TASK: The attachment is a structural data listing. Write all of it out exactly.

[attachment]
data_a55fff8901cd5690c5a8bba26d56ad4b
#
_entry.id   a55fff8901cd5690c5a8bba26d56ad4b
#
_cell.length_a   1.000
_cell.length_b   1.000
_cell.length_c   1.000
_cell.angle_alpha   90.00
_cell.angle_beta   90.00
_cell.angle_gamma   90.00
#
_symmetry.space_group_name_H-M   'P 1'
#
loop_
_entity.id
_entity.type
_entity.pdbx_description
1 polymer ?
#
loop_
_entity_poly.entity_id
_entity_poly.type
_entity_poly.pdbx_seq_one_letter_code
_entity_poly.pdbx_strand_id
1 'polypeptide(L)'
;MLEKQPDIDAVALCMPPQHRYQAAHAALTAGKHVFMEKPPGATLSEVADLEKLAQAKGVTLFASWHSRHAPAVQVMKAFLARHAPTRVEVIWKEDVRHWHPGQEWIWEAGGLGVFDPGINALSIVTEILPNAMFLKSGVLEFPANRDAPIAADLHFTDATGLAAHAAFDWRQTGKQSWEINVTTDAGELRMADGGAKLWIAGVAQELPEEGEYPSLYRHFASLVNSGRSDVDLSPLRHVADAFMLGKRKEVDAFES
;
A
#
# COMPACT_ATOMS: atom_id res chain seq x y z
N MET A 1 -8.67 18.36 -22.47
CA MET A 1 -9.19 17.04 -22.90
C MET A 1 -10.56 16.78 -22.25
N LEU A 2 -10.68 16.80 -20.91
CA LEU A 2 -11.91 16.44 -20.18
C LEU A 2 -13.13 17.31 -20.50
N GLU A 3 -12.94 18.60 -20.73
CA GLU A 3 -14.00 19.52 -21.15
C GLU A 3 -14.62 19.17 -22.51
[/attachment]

data_a55fff8901cd5690c5a8bba26d56ad4b
#
_entry.id   a55fff8901cd5690c5a8bba26d56ad4b
#
_cell.length_a   1.000
_cell.length_b   1.000
_cell.length_c   1.000
_cell.angle_alpha   90.00
_cell.angle_beta   90.00
_cell.angle_gamma   90.00
#
_symmetry.space_group_name_H-M   'P 1'
#
loop_
_entity.id
_entity.type
_entity.pdbx_description
1 polymer ?
#
loop_
_entity_poly.entity_id
_entity_poly.type
_entity_poly.pdbx_seq_one_letter_code
_entity_poly.pdbx_strand_id
1 'polypeptide(L)'
;MLEKQPDIDAVALCMPPQHRYQAAHAALTAGKHVFMEKPPGATLSEVADLEKLAQAKGVTLFASWHSRHAPAVQVMKAFLARHAPTRVEVIWKEDVRHWHPGQEWIWEAGGLGVFDPGINALSIVTEILPNAMFLKSGVLEFPANRDAPIAADLHFTDATGLAAHAAFDWRQTGKQSWEINVTTDAGELRMADGGAKLWIAGVAQELPEEGEYPSLYRHFASLVNSGRSDVDLSPLRHVADAFMLGKRKEVDAFES
;
A
#
# COMPACT_ATOMS: atom_id res chain seq x y z
N MET A 1 -8.67 18.36 -22.47
CA MET A 1 -9.19 17.04 -22.90
C MET A 1 -10.56 16.78 -22.25
N LEU A 2 -10.68 16.80 -20.91
CA LEU A 2 -11.91 16.44 -20.18
C LEU A 2 -13.13 17.31 -20.50
N GLU A 3 -12.94 18.60 -20.73
CA GLU A 3 -14.00 19.52 -21.15
C GLU A 3 -14.62 19.17 -22.51